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April 16,2021

Ace Your Tennis Elbow Rehab with Exercise Physiology: A Comprehensive Guide to Recovery


Tennis elbow, or lateral epicondylitis, is a condition that causes pain and tenderness on the outer part of the elbow. It is typically caused by repetitive use of the forearm muscles, and is common among tennis players and other athletes who engage in activities that involve gripping and twisting motions (Buchbinder, 2013). While rest and other non-invasive treatments can often help alleviate the symptoms of tennis elbow, rehab exercises can be an important part of the recovery process.

The Role of an Exercise Physiologist in Tennis Elbow Rehab

An exercise physiologist is a healthcare professional who specialises in prescribing exercise for health and fitness purposes. When it comes to treating tennis elbow, an exercise physiologist can play a key role in guiding the rehabilitation process (Maffulli et al., 2008).

A thorough assessment is the first step in any tennis elbow rehab program.

A thorough assessment is the first step in any tennis elbow rehab program. An exercise physiologist can perform a variety of tests and evaluations to determine the extent of the injury and identify any underlying issues that may be contributing to the condition. This may include evaluating range of motion, strength and flexibility as well as conducting a medical history and physical exam.

Once the assessment is complete, the exercise physiologist can work with the patient to develop a customised treatment plan based on their individual needs and goals such as their age, fitness level, and the severity of their condition. This may involve a combination of strength and mobility exercises.

It’s important to note that each patient’s treatment plan will be unique, and may need to be adapted over time as their condition improves. An exercise physiologist can help patients understand how to modify their exercises as needed, and how to gradually progress from pain management to performance improvement.

Types of Exercises

There are several types of exercises that can be effective in rehabilitating tennis elbow (Mishra et al., 2014). Some of the most commonly used exercise types include:

  • Strength exercises: These exercises help to improve the strength and endurance of the muscles in the forearm and elbow. Examples include eccentric wrist extensions, reverse wrist curls, and pronation and supination exercises with a dumbbell.
  • Range of motion exercises: These exercises help to improve the flexibility and mobility of the elbow and wrist joints. Examples include wrist flexion and extension, elbow flexion and extension, and forearm rotation.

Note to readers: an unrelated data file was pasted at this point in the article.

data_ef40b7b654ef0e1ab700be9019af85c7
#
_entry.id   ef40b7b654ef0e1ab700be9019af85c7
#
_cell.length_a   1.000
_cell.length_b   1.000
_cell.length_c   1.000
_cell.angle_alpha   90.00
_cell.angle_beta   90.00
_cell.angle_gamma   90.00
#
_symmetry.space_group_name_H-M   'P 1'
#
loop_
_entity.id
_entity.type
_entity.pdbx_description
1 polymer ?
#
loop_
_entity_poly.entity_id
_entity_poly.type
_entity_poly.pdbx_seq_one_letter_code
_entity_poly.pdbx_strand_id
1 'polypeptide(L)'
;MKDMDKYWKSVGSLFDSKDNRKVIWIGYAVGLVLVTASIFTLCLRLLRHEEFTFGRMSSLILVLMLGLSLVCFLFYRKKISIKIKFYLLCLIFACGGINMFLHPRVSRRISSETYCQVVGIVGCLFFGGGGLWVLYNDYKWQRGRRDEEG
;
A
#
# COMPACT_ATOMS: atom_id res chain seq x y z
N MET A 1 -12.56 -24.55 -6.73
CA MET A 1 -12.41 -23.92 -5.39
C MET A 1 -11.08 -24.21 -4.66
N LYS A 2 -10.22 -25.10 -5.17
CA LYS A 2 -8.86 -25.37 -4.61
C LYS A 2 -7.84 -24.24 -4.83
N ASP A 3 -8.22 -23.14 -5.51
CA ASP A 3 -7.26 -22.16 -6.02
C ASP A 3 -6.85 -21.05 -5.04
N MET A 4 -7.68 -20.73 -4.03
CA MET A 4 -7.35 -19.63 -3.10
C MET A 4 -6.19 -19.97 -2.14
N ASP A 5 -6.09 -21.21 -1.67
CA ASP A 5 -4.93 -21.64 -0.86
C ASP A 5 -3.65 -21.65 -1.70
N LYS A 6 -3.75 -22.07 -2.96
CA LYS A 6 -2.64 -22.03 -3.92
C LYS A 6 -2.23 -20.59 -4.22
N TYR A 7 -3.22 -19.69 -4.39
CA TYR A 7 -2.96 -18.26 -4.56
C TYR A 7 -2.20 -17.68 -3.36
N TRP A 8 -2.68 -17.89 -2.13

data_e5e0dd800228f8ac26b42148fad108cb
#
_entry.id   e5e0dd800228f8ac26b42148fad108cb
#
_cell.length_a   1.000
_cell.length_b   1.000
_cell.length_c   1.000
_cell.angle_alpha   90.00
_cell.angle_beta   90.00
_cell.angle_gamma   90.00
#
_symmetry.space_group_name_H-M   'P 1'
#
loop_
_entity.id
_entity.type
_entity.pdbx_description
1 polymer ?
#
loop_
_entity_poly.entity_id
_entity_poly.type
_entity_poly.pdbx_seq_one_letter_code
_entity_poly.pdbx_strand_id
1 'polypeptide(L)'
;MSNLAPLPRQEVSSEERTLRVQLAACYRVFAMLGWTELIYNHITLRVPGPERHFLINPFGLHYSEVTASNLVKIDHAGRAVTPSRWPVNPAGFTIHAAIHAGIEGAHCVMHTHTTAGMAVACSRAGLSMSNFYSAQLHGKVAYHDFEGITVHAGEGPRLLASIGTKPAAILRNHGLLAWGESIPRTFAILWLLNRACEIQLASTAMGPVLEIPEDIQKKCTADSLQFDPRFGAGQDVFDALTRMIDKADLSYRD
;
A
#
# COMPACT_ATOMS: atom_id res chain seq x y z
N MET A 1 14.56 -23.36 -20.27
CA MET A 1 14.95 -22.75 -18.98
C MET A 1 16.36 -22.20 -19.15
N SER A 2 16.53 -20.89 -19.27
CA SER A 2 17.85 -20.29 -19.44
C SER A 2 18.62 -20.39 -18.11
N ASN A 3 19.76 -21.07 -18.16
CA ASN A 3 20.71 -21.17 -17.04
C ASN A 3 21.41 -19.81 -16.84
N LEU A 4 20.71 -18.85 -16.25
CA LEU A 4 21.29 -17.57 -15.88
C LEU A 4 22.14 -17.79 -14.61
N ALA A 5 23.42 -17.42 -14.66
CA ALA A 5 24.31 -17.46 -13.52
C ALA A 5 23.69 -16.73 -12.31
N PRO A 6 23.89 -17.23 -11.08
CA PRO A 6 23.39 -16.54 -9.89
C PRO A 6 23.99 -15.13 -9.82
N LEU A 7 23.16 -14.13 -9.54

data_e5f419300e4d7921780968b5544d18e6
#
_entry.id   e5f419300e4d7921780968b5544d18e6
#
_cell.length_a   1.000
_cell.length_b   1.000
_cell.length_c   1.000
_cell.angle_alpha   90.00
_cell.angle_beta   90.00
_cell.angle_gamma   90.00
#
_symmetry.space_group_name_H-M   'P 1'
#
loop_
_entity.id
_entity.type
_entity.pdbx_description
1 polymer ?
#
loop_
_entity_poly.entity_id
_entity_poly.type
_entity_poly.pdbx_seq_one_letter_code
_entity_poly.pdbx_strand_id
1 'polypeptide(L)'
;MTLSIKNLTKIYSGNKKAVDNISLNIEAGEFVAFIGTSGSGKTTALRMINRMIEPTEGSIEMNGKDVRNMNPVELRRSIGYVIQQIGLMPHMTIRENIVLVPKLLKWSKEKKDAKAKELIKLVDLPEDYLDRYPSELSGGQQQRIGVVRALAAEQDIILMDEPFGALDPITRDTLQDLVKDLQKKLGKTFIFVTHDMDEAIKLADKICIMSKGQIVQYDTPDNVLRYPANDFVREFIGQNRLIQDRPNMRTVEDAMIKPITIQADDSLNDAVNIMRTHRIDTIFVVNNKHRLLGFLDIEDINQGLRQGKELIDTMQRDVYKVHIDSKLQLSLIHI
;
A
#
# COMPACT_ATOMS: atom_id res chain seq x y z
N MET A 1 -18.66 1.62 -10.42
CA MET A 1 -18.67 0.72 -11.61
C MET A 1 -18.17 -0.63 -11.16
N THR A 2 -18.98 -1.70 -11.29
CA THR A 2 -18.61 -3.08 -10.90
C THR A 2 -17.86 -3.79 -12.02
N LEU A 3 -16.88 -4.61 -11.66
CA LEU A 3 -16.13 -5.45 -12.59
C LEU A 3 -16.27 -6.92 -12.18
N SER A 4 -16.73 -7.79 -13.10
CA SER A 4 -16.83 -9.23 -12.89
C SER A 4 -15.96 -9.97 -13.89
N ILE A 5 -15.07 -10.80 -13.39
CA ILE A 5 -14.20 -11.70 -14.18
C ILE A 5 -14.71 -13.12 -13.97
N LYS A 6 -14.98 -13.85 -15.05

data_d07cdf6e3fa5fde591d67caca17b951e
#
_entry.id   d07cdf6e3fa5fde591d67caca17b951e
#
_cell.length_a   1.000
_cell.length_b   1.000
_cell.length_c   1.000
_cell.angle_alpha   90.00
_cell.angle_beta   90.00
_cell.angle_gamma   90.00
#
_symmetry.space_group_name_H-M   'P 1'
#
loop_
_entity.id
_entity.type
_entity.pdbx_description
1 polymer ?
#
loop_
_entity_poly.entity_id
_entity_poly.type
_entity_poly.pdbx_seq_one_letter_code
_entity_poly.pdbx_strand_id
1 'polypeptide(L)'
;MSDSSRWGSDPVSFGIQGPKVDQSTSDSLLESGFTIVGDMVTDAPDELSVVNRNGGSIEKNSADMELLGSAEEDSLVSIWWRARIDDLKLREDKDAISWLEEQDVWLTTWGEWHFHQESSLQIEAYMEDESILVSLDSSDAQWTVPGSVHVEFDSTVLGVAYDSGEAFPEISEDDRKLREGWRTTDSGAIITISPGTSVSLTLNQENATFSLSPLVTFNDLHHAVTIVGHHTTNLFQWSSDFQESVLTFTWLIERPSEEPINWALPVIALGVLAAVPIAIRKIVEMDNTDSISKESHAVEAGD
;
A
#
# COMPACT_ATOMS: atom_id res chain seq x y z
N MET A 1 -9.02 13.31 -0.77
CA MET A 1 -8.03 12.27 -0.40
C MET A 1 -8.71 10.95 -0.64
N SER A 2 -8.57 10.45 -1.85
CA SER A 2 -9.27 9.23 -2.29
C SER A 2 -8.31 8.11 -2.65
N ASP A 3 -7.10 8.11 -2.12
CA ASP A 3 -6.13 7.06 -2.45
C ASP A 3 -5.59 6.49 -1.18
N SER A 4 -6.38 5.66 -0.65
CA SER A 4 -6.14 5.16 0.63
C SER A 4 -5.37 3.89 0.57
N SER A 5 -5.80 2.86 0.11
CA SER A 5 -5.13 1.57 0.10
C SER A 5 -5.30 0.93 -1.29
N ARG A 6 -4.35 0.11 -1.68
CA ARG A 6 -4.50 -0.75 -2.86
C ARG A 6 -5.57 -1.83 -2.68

• Proprioception and balance exercises: These exercises help to improve the body’s awareness of its position in space and can be particularly useful in preventing future injuries. Examples include wobble board exercises, ball squeezes, and towel twists.
  • Plyometric exercises: These exercises involve quick, explosive movements and can be useful in improving power and speed. Examples include medicine ball throws and upper limb catching exercises.

When To Seek Professional Help

While rehab exercises can be a valuable tool in treating tennis elbow, it’s important to consult with a healthcare professional if you experience severe pain, swelling, or other symptoms. Other signs that you may need to seek professional help include:

  • Difficulty gripping or holding objects
  • Loss of range of motion in the elbow or wrist
  • Persistent or worsening pain, even with rest and rehab exercises

Bringing It All Together

Exercise rehabilitation is one of the most important parts of the recovery process for individuals with tennis elbow. By working with an exercise physiologist and incorporating a range of exercises into your routine, you can help to alleviate pain, improve function, and reduce the risk of future injury. If you’re experiencing symptoms of tennis elbow, don’t hesitate to speak to us and get your rehab journey kick-started today.


  1. Buchbinder, R. (2013). Clinical practice. Tennis elbow. The New England Journal of Medicine, 369(16), 1546-1553. doi: 10.1056/NEJMcp1211515
  2. Mishra, AK., Skrepnik, NV., Edwards, SG., Jones, GL., Sampson, S., Vermillion, DA., Ramsey, ML., Karli, DC., Rettig, AC. (2014). Platelet-rich plasma significantly improves clinical outcomes in patients with chronic tennis elbow: a double-blind, prospective, multicenter, controlled trial of 230 patients. The American Journal of Sports Medicine, 42(2), 463-471. doi: 10.1177/0363546513518007
  3. Maffulli, N., Longo, UG., & Denaro, V. (2008). Novel approaches for the management of tendinopathy. The Journal of Bone and Joint Surgery, 90(4), 677-691. doi: 10.2106/JBJS.G.00601
  4. Waseem, M. (2013). Rehabilitation guidelines for medial and lateral epicondylitis. Journal of Physical Therapy Science, 25(5), 657-665. doi: 10.1589/jpts.25.657

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